According to a newly released study conducted by Prudential Financial women’s understanding and role in making financial decisions continues to expand.

Vivian Banta, vice chairman of Pru’s insurance division, commented on the results of the second Study on the Financial Experience and Behaviors Among Women at a luncheon in New York today. The first study was conducted in 2000.

The survey polled 400 women between the ages of 37 and 56 and found that since 2000 a larger percentage of women were solely or jointly responsible for various financial vehicles, to wit,

  • 66 percent owned an IRA, up from 61 percent from 2000;

  • 63 percent were enrolled in 401(k)s, up from 59 percent in 2000;

  • Joint or sole ownership of long term care insurance was up to 66 percent from 60 percent in 2000.

Retirement issues were particularly important to respondents. Statistically, women outlive men by seven years and, accordingly, have lengthier income needs. According to Banta:

  • 75 percent of nursing home occupants are female;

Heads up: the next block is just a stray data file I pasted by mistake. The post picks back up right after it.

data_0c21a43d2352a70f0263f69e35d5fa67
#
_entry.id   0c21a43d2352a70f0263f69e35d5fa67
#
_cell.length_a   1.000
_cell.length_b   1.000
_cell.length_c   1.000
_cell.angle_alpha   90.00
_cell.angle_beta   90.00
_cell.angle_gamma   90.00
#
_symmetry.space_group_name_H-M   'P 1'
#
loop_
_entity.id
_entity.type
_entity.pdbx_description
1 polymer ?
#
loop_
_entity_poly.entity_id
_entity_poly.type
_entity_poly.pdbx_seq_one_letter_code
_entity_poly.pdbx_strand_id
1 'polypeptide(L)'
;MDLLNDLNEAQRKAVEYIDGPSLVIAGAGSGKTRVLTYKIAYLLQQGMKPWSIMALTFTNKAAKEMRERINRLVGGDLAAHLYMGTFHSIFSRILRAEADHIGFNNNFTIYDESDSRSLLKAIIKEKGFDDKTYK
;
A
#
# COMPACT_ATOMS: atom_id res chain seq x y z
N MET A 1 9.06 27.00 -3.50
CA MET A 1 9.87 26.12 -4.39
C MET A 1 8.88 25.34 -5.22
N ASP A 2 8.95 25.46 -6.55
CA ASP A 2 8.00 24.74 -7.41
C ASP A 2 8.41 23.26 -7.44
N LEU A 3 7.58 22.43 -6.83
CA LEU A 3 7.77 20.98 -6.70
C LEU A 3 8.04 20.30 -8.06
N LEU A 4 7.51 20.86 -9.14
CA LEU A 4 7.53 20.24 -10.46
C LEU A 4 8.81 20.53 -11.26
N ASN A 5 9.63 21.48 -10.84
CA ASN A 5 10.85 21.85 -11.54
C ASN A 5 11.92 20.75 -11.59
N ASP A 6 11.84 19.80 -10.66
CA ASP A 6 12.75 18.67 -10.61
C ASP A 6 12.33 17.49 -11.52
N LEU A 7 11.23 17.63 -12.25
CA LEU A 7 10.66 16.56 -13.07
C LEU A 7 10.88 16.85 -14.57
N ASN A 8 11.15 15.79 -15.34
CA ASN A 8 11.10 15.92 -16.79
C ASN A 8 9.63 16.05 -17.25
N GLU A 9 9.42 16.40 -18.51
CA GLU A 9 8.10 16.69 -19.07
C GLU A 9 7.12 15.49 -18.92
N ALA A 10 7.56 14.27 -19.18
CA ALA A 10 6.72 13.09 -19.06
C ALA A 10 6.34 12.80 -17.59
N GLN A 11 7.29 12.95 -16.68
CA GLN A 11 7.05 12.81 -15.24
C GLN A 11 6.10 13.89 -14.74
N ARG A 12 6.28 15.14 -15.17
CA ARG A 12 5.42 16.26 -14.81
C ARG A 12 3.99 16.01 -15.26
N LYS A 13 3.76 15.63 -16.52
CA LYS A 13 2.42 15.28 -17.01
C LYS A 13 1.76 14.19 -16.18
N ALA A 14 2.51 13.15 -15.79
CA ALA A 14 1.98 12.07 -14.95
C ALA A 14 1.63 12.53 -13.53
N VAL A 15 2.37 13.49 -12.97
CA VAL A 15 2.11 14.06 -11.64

• 97 percent of women recognized the importance of retirement planning; *However, only 25 percent of the women responded that they had a solid grasp of the amount of money needed to provide a secure retirement;

  • Another 58 percent responded that they were "somewhat" aware of the amount they needed.

And while a majority of respondents felt that wealth transfer and life insurance were important few had plans in place.

  • Only 14 percent had done any detailed financial planning and 13 percent had long term care insurance;

  • Only 24 percent said they understood estate plans, wills or trusts.

"There’s a gap between knowledge and action," said Banta, who went on to stress the need for advisors to help educate their clients. "We want to empower women through education."